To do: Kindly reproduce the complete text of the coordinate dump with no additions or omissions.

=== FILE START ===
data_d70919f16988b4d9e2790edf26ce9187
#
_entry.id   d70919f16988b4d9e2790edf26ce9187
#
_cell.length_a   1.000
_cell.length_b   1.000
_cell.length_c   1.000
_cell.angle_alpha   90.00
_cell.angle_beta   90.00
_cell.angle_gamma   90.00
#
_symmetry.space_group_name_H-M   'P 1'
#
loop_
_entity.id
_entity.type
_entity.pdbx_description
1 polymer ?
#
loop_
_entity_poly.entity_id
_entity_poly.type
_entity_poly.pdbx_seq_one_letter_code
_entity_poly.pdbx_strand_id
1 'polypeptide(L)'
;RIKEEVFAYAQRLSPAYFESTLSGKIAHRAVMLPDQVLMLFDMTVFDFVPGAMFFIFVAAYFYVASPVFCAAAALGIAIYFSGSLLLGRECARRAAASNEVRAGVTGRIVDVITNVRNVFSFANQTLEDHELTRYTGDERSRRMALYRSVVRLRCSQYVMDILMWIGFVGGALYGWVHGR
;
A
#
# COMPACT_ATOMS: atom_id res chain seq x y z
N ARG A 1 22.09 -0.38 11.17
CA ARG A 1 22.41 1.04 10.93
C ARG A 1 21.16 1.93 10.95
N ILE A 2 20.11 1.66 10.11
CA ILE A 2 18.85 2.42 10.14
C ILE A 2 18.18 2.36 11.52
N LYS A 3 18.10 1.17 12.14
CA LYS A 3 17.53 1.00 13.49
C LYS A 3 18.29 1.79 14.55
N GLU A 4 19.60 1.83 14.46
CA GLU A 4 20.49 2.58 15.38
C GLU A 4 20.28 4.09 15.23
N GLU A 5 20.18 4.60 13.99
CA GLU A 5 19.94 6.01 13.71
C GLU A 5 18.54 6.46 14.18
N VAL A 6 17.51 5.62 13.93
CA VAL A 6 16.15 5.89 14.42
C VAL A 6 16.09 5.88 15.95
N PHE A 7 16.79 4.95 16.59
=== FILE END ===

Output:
data_d70919f16988b4d9e2790edf26ce9187
#
_entry.id   d70919f16988b4d9e2790edf26ce9187
#
_cell.length_a   1.000
_cell.length_b   1.000
_cell.length_c   1.000
_cell.angle_alpha   90.00
_cell.angle_beta   90.00
_cell.angle_gamma   90.00
#
_symmetry.space_group_name_H-M   'P 1'
#
loop_
_entity.id
_entity.type
_entity.pdbx_description
1 polymer ?
#
loop_
_entity_poly.entity_id
_entity_poly.type
_entity_poly.pdbx_seq_one_letter_code
_entity_poly.pdbx_strand_id
1 'polypeptide(L)'
;RIKEEVFAYAQRLSPAYFESTLSGKIAHRAVMLPDQVLMLFDMTVFDFVPGAMFFIFVAAYFYVASPVFCAAAALGIAIYFSGSLLLGRECARRAAASNEVRAGVTGRIVDVITNVRNVFSFANQTLEDHELTRYTGDERSRRMALYRSVVRLRCSQYVMDILMWIGFVGGALYGWVHGR
;
A
#
# COMPACT_ATOMS: atom_id res chain seq x y z
N ARG A 1 22.09 -0.38 11.17
CA ARG A 1 22.41 1.04 10.93
C ARG A 1 21.16 1.93 10.95
N ILE A 2 20.11 1.66 10.11
CA ILE A 2 18.85 2.42 10.14
C ILE A 2 18.18 2.36 11.52
N LYS A 3 18.10 1.17 12.14
CA LYS A 3 17.53 1.00 13.49
C LYS A 3 18.29 1.79 14.55
N GLU A 4 19.60 1.83 14.46
CA GLU A 4 20.49 2.58 15.38
C GLU A 4 20.28 4.09 15.23
N GLU A 5 20.18 4.60 13.99
CA GLU A 5 19.94 6.01 13.71
C GLU A 5 18.54 6.46 14.18
N VAL A 6 17.51 5.62 13.93
CA VAL A 6 16.15 5.89 14.42
C VAL A 6 16.09 5.88 15.95
N PHE A 7 16.79 4.95 16.59